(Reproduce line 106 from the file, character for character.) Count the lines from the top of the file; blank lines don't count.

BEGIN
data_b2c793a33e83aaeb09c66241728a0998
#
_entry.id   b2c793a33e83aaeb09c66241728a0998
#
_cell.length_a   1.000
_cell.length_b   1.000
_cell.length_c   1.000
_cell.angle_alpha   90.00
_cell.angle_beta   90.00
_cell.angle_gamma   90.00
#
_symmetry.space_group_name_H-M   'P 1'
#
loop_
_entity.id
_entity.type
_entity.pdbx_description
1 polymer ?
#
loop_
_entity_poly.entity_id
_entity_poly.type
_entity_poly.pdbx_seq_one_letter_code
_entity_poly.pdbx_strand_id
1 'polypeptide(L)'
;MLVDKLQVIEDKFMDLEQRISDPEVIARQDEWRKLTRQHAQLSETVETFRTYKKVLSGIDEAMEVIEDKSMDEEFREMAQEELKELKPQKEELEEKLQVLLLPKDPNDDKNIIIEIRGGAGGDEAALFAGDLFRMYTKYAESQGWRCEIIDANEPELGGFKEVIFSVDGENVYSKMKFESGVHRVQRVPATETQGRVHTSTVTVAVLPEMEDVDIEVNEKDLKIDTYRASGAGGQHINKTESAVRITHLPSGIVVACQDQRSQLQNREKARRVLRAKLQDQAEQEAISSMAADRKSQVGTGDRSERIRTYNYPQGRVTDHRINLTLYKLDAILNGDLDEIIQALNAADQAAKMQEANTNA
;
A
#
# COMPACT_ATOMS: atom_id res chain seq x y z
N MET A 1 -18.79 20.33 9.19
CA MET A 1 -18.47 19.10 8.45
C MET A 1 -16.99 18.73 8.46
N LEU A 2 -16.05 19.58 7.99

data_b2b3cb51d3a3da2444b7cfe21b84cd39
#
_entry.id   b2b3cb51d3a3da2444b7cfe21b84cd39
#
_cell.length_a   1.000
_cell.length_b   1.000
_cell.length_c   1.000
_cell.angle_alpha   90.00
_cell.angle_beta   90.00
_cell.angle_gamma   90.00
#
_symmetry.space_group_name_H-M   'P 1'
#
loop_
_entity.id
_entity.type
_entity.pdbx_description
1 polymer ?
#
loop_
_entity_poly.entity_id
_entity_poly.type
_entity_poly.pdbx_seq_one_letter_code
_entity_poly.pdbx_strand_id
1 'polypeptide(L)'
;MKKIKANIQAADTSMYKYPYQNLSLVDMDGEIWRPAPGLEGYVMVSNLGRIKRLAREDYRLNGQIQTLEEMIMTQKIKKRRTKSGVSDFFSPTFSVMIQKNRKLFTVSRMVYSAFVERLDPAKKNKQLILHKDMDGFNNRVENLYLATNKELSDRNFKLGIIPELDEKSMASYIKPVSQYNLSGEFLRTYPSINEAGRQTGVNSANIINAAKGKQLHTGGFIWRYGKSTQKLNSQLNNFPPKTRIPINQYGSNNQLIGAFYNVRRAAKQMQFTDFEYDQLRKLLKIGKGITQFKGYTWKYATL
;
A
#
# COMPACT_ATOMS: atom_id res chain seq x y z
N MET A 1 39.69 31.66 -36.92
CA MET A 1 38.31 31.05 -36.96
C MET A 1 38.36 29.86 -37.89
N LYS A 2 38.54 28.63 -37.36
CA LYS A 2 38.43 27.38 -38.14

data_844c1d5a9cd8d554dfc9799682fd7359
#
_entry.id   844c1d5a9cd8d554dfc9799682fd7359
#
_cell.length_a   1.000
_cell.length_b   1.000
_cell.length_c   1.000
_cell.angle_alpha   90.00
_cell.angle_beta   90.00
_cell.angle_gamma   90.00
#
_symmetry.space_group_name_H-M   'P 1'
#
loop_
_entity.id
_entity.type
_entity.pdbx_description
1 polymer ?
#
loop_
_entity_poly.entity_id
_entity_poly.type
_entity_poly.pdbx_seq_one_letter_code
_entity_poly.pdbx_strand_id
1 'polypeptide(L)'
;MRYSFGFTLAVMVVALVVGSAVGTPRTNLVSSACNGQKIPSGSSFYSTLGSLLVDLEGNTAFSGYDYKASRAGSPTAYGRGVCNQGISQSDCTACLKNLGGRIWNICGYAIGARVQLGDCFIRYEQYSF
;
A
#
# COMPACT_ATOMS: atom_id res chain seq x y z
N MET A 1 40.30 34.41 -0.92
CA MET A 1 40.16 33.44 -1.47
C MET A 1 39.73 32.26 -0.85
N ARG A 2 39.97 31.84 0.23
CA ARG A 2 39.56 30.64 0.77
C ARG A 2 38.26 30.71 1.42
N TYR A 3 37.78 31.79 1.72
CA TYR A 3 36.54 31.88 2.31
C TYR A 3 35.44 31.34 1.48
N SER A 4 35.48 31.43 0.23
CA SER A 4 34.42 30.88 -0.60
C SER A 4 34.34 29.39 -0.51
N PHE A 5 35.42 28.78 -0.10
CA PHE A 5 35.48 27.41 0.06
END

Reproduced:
N TYR A 3 37.78 31.79 1.72